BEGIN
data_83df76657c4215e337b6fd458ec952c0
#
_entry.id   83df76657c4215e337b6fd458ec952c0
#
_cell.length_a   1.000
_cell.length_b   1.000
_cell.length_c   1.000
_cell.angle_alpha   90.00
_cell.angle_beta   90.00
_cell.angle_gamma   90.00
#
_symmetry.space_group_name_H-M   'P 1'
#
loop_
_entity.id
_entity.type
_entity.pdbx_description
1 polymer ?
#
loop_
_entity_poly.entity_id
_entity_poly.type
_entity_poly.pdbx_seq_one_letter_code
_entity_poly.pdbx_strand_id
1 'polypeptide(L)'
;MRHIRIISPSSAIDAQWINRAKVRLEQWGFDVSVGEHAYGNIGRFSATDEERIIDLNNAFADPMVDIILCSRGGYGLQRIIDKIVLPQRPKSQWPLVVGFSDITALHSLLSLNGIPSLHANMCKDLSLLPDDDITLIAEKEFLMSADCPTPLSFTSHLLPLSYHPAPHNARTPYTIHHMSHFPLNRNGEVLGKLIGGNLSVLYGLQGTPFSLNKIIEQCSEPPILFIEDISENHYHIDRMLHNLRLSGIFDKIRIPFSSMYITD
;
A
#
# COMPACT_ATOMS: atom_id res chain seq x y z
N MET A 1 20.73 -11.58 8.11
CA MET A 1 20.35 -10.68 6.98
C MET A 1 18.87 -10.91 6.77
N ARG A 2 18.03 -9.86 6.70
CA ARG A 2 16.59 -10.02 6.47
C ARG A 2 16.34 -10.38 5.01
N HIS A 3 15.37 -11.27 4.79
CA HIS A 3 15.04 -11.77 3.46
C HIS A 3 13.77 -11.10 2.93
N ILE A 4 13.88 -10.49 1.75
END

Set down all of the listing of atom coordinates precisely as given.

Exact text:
data_83df76657c4215e337b6fd458ec952c0
#
_entry.id   83df76657c4215e337b6fd458ec952c0
#
_cell.length_a   1.000
_cell.length_b   1.000
_cell.length_c   1.000
_cell.angle_alpha   90.00
_cell.angle_beta   90.00
_cell.angle_gamma   90.00
#
_symmetry.space_group_name_H-M   'P 1'
#
loop_
_entity.id
_entity.type
_entity.pdbx_description
1 polymer ?
#
loop_
_entity_poly.entity_id
_entity_poly.type
_entity_poly.pdbx_seq_one_letter_code
_entity_poly.pdbx_strand_id
1 'polypeptide(L)'
;MRHIRIISPSSAIDAQWINRAKVRLEQWGFDVSVGEHAYGNIGRFSATDEERIIDLNNAFADPMVDIILCSRGGYGLQRIIDKIVLPQRPKSQWPLVVGFSDITALHSLLSLNGIPSLHANMCKDLSLLPDDDITLIAEKEFLMSADCPTPLSFTSHLLPLSYHPAPHNARTPYTIHHMSHFPLNRNGEVLGKLIGGNLSVLYGLQGTPFSLNKIIEQCSEPPILFIEDISENHYHIDRMLHNLRLSGIFDKIRIPFSSMYITD
;
A
#
# COMPACT_ATOMS: atom_id res chain seq x y z
N MET A 1 20.73 -11.58 8.11
CA MET A 1 20.35 -10.68 6.98
C MET A 1 18.87 -10.91 6.77
N ARG A 2 18.03 -9.86 6.70
CA ARG A 2 16.59 -10.02 6.47
C ARG A 2 16.34 -10.38 5.01
N HIS A 3 15.37 -11.27 4.79
CA HIS A 3 15.04 -11.77 3.46
C HIS A 3 13.77 -11.10 2.93
N ILE A 4 13.88 -10.49 1.75